The Labor Department said Friday that 155,000 new U.S. jobs were created in December, signaling that employers didn’t slow hiring during the Washington debates over the fiscal cliff. The report also showed that the nation’s unemployment rate remained at 7.8 percent after November’s reading was upwardly revised from the previous estimate of 7.7 percent. The job creation pace was consistent with the two-year average in the States, which stands at 153,000 per month. In both 2011 and 2012, employers added 1.84 million jobs. To support population growth and a healthy economy, economists believe that about 300,000 jobs need to be created each month.
Economists were expecting between 150,000 and 160,000 jobs to be created in December.
The healthcare sector provided the most robust gains for the month with the addition of 45,000 new jobs. Hiring in the construction industry was strong with 30,000 new hires, the largest one-month number of new jobs in the past 15 months. The spike was likely in part because of many new jobs to rebuild areas crumpled by Hurricane Sandy that pasted the East Coast late in October.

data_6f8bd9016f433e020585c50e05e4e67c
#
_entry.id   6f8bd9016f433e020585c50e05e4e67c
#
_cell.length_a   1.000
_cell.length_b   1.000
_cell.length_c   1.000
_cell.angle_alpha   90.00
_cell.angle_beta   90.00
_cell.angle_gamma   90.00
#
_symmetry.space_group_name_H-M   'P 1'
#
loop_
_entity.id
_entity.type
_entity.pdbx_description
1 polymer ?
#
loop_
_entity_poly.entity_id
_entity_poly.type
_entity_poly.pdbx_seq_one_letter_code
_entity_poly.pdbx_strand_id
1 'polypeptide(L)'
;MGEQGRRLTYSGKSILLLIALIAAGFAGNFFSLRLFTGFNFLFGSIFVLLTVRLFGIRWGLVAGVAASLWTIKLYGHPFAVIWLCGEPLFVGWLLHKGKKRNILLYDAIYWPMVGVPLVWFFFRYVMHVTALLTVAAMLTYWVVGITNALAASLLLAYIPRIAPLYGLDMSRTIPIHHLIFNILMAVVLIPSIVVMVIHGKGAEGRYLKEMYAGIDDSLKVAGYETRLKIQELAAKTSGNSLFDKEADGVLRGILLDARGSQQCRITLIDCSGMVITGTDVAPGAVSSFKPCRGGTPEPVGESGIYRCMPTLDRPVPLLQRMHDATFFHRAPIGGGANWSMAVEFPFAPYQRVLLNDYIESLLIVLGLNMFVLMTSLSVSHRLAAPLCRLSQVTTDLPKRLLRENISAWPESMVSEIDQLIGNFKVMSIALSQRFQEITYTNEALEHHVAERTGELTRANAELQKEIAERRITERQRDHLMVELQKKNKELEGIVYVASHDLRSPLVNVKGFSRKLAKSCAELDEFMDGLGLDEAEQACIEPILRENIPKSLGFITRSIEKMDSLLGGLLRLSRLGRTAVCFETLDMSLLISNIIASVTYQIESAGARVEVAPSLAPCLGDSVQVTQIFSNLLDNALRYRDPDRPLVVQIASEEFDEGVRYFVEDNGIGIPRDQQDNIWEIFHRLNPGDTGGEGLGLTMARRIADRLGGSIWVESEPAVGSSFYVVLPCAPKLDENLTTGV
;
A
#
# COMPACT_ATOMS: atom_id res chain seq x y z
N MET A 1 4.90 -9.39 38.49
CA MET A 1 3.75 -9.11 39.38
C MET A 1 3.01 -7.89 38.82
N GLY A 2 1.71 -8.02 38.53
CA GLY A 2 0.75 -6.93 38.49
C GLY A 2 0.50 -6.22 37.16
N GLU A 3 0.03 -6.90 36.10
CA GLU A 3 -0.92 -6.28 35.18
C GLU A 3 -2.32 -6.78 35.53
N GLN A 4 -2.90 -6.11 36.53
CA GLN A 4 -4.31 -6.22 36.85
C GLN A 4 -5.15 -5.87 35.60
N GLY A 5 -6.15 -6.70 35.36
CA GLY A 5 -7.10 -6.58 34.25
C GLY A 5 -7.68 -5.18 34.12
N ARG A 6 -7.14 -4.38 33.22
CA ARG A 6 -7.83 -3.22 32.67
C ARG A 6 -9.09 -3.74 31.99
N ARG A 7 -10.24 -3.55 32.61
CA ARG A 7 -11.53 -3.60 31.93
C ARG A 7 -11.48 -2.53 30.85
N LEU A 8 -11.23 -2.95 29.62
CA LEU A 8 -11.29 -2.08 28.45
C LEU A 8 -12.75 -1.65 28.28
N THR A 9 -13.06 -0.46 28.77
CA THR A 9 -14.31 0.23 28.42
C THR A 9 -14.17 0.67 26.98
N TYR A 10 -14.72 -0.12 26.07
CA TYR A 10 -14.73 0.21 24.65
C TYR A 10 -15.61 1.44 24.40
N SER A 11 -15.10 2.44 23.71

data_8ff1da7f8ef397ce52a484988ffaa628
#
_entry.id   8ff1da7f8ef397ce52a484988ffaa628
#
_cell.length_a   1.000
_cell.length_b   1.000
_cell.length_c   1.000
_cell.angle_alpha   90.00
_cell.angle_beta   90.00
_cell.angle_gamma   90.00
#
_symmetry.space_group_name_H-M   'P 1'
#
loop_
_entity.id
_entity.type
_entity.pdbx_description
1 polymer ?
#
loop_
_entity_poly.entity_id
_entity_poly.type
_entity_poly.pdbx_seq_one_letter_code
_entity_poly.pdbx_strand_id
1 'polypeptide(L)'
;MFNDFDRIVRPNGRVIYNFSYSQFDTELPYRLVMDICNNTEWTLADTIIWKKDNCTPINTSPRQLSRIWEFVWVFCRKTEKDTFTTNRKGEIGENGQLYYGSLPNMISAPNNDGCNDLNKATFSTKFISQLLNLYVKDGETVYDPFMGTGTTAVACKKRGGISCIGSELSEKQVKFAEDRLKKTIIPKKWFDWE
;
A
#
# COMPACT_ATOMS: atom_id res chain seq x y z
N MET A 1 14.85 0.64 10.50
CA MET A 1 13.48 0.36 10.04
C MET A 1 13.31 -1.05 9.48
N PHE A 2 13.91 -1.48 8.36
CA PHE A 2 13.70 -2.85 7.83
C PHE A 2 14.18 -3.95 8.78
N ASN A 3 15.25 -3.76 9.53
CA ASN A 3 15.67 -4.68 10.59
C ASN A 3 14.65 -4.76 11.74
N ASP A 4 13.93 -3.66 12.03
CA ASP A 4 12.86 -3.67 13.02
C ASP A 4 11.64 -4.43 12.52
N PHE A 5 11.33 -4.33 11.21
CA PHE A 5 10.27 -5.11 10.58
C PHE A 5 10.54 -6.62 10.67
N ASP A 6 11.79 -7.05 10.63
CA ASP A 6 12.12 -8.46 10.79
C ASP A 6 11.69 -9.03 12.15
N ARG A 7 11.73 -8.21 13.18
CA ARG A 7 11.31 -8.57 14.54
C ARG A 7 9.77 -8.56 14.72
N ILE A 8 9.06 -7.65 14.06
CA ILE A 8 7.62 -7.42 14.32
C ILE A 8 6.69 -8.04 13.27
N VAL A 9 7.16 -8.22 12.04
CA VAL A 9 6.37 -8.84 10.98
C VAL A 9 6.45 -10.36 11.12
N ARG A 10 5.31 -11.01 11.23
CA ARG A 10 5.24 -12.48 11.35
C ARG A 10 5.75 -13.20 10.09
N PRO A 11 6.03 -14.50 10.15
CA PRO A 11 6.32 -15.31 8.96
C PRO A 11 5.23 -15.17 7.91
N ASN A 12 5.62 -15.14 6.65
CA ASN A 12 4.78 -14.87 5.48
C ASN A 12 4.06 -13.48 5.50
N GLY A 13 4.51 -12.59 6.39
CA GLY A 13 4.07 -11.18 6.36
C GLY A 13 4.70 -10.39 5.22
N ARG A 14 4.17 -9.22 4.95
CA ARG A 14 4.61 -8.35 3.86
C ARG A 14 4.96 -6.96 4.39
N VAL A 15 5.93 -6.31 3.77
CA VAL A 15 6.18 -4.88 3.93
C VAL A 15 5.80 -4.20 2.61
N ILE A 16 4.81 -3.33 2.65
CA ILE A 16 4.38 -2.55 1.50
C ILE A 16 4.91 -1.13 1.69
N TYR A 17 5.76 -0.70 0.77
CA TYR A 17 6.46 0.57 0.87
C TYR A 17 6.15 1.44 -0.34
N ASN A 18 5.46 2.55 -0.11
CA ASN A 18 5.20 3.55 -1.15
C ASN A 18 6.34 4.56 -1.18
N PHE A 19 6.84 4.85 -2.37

Manufacturers also helped in December with 25,000 new jobs, its best month in the last nine.
The government was responsible for the largest decline in jobs, shedding 13,000 in December.
The number of unemployed Americans rose by 164,000 to 12.2 million during December, signaling that the jobs market continues to remain soft, although the 7.8% unemployment rate hovers around its lowest level since 2008.
On Thursday, payroll processor ADP said that its monthly survey showed U.S. businesses adding 215,000 jobs in December, far outpacing the 148,000 in November. The ADP report has been revamped recently as it is trying to predict the monthly figure after the final three revisions that are made by the government. If ADP’s new algorithms are on target, that means that over the next few months, December jobs figures will be upwardly revised, although it is notable that some economists have viewed ADP’s report with skepticism.
The Labor Department reported on Thursday that initial jobless claims increased by 10,000 to a seasonally adjusted 372,000 for the week ended December 29, exceeding economist predictions of total claims of 360,000 for the week. The four-week moving average, viewed as a better gauge of labor trends because it eliminates volatility, was flat at 360,000 new jobless applications.
Wall Street is mixed with the jobs report on Friday. The Dow Jones Industrial Average has edged ahead by 10 points (0.08%), the S&P 500 has inched upward by 3 points (0.19%), but the tech-heavy Nasdaq exchange is off slightly by 3 points (-0.10%).